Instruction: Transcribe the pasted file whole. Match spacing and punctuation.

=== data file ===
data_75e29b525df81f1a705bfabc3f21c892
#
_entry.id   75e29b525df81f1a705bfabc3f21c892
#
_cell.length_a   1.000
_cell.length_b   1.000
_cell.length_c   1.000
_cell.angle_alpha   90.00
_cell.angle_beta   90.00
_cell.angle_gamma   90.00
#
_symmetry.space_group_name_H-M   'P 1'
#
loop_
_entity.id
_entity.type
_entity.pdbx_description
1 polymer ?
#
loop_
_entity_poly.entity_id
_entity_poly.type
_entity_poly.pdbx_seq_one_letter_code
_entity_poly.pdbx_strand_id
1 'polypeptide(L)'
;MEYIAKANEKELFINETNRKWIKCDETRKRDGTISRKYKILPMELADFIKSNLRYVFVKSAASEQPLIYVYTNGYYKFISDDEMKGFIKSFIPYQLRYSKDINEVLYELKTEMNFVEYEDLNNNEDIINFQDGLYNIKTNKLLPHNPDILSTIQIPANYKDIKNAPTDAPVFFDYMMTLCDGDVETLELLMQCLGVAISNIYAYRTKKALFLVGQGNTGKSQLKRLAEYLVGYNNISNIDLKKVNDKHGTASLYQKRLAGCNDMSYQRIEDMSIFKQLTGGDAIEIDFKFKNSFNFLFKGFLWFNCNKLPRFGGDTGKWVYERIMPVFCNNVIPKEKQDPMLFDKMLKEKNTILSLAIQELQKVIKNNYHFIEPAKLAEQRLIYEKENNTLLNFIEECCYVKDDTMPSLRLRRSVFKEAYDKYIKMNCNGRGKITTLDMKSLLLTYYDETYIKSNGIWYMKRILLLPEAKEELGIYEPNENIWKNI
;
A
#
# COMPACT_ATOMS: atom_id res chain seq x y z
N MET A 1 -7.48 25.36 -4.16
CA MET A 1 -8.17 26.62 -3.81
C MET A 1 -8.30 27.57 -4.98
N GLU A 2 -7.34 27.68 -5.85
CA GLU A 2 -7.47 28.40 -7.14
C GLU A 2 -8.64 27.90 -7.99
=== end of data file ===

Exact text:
data_75e29b525df81f1a705bfabc3f21c892
#
_entry.id   75e29b525df81f1a705bfabc3f21c892
#
_cell.length_a   1.000
_cell.length_b   1.000
_cell.length_c   1.000
_cell.angle_alpha   90.00
_cell.angle_beta   90.00
_cell.angle_gamma   90.00
#
_symmetry.space_group_name_H-M   'P 1'
#
loop_
_entity.id
_entity.type
_entity.pdbx_description
1 polymer ?
#
loop_
_entity_poly.entity_id
_entity_poly.type
_entity_poly.pdbx_seq_one_letter_code
_entity_poly.pdbx_strand_id
1 'polypeptide(L)'
;MEYIAKANEKELFINETNRKWIKCDETRKRDGTISRKYKILPMELADFIKSNLRYVFVKSAASEQPLIYVYTNGYYKFISDDEMKGFIKSFIPYQLRYSKDINEVLYELKTEMNFVEYEDLNNNEDIINFQDGLYNIKTNKLLPHNPDILSTIQIPANYKDIKNAPTDAPVFFDYMMTLCDGDVETLELLMQCLGVAISNIYAYRTKKALFLVGQGNTGKSQLKRLAEYLVGYNNISNIDLKKVNDKHGTASLYQKRLAGCNDMSYQRIEDMSIFKQLTGGDAIEIDFKFKNSFNFLFKGFLWFNCNKLPRFGGDTGKWVYERIMPVFCNNVIPKEKQDPMLFDKMLKEKNTILSLAIQELQKVIKNNYHFIEPAKLAEQRLIYEKENNTLLNFIEECCYVKDDTMPSLRLRRSVFKEAYDKYIKMNCNGRGKITTLDMKSLLLTYYDETYIKSNGIWYMKRILLLPEAKEELGIYEPNENIWKNI
;
A
#
# COMPACT_ATOMS: atom_id res chain seq x y z
N MET A 1 -7.48 25.36 -4.16
CA MET A 1 -8.17 26.62 -3.81
C MET A 1 -8.30 27.57 -4.98
N GLU A 2 -7.34 27.68 -5.85
CA GLU A 2 -7.47 28.40 -7.14
C GLU A 2 -8.64 27.90 -7.99